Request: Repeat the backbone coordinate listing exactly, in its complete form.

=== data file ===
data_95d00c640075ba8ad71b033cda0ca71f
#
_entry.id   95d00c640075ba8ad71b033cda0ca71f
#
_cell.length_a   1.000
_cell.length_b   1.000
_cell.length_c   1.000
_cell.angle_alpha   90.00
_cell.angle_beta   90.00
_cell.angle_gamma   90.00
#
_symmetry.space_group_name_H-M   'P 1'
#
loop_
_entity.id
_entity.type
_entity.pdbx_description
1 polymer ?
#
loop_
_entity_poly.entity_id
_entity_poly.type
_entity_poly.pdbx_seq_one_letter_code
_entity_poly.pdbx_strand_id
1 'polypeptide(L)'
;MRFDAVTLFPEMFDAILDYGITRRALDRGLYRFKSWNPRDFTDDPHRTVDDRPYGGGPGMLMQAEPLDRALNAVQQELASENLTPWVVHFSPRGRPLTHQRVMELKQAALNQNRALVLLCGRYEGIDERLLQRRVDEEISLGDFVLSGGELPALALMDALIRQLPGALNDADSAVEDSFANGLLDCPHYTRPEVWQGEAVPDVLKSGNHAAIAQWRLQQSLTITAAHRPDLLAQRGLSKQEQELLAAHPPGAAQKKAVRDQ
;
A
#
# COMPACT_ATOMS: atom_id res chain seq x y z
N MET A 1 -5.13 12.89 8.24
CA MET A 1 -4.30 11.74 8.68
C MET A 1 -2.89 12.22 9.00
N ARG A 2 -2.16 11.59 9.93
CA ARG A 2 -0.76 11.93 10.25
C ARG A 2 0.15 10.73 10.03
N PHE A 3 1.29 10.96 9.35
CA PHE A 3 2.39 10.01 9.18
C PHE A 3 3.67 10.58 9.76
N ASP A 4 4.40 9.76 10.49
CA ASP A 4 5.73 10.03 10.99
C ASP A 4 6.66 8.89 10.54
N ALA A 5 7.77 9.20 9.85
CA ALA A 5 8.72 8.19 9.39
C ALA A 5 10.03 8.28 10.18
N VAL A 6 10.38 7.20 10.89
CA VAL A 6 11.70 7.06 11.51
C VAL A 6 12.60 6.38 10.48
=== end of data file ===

data_95d00c640075ba8ad71b033cda0ca71f
#
_entry.id   95d00c640075ba8ad71b033cda0ca71f
#
_cell.length_a   1.000
_cell.length_b   1.000
_cell.length_c   1.000
_cell.angle_alpha   90.00
_cell.angle_beta   90.00
_cell.angle_gamma   90.00
#
_symmetry.space_group_name_H-M   'P 1'
#
loop_
_entity.id
_entity.type
_entity.pdbx_description
1 polymer ?
#
loop_
_entity_poly.entity_id
_entity_poly.type
_entity_poly.pdbx_seq_one_letter_code
_entity_poly.pdbx_strand_id
1 'polypeptide(L)'
;MRFDAVTLFPEMFDAILDYGITRRALDRGLYRFKSWNPRDFTDDPHRTVDDRPYGGGPGMLMQAEPLDRALNAVQQELASENLTPWVVHFSPRGRPLTHQRVMELKQAALNQNRALVLLCGRYEGIDERLLQRRVDEEISLGDFVLSGGELPALALMDALIRQLPGALNDADSAVEDSFANGLLDCPHYTRPEVWQGEAVPDVLKSGNHAAIAQWRLQQSLTITAAHRPDLLAQRGLSKQEQELLAAHPPGAAQKKAVRDQ
;
A
#
# COMPACT_ATOMS: atom_id res chain seq x y z
N MET A 1 -5.13 12.89 8.24
CA MET A 1 -4.30 11.74 8.68
C MET A 1 -2.89 12.22 9.00
N ARG A 2 -2.16 11.59 9.93
CA ARG A 2 -0.76 11.93 10.25
C ARG A 2 0.15 10.73 10.03
N PHE A 3 1.29 10.96 9.35
CA PHE A 3 2.39 10.01 9.18
C PHE A 3 3.67 10.58 9.76
N ASP A 4 4.40 9.76 10.49
CA ASP A 4 5.73 10.03 10.99
C ASP A 4 6.66 8.89 10.54
N ALA A 5 7.77 9.20 9.85
CA ALA A 5 8.72 8.19 9.39
C ALA A 5 10.03 8.28 10.18
N VAL A 6 10.38 7.20 10.89
CA VAL A 6 11.70 7.06 11.51
C VAL A 6 12.60 6.38 10.48